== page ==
Upcoming events, Bottle a day

Upcoming events

Good grief, where is the year going? Much to look forward to however with Stonecroft next week and the November Festive tasting which will have Spanish wines as a theme. The December dinner venue is sorted and we will be going to the Cashmere Lounge in Khandallah. It is only yards away from the Khandallah train station if anyone is travelling from town.

Bottle a day

Now much has been written and said about the benefits, or lack thereof, in a regular glass of wine. While waiting for Winston to make up his mind you might need two a night. At long last however Wayne has found an oracle who deserves some attention. He reckons that a bottle a day does you no harm and indeed is probably good for you. Unsurprisingly not all the experts agree.

Cheers
Robin Semmens, Editor

Blue Wine Is Now a Thing You Can Drink

(From the they must be joking file – Ed)

Blue Wine Is Now a Thing You Can DrinkRosé wine? So passé. Red and white? Please, those are centuries old. But now, some good news for those seeking the next big thing in beverages: a Spanish winemaker is crafting an electric blue wine.

“Try to forget all you know about wine,” the website for the brand, Gik, reads. “Ignore all the preconceptions and standards regarding [the] wine industry and turn a deaf ear to what the sommelier told you in the wine tasting last week.”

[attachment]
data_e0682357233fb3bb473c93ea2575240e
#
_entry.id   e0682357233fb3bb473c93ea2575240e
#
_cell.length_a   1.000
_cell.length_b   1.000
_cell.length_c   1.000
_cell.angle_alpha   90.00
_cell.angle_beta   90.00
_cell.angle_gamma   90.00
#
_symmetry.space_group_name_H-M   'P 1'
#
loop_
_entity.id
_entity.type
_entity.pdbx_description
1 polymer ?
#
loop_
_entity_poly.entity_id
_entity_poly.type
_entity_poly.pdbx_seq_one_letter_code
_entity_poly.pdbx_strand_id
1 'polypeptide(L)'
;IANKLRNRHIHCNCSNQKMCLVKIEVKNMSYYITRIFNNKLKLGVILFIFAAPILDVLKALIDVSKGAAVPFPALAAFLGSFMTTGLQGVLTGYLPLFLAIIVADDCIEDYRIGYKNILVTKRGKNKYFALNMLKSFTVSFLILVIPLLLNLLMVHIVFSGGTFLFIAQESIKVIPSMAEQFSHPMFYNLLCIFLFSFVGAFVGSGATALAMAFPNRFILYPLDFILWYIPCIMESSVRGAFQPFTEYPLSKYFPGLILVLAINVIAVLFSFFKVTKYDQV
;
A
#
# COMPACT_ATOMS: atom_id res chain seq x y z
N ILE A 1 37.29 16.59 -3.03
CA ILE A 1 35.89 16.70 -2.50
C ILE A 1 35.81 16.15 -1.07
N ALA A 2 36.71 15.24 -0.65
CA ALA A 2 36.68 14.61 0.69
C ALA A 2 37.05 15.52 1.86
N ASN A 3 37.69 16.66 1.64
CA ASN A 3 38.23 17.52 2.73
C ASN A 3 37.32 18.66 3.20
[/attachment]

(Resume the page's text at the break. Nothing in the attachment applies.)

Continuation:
The vino is created from an undisclosed combination of red and white grapes that has “no aging procedure.”

If you want to get technical, Eater reports that the “juice is hued neon blue with anthocyanin (a pigment found in grape skin) and indigo (a dye extracted from the Isatis tinctoria plant), and a non-caloric sweetener is added as well.” A bottle sells for about $11, and is currently available in Spain, France, the United Kingdom, the Netherlands, and Germany, with U.S. expansion in the works.

So why blue? Eater asked co-founder Aritz Lopez, who made a case for his new product, even though he’s never had any winemaking experience. Apparently, Lopez and team were inspired by the concept of “red oceans,” which represent “business markets saturated by specialists (sharks) who fight for the same variables and for a reduced number of clients (fish), and end up in water turned red.

And how it’s necessary to revert this, by innovating and creating new variables, back to blue. This seemed poetic for us to turn a traditionally red beverage into a blue one,” López states. Form, meet poetic function. The only remaining question: will this turn our teeth blue, too? Either way: salud!

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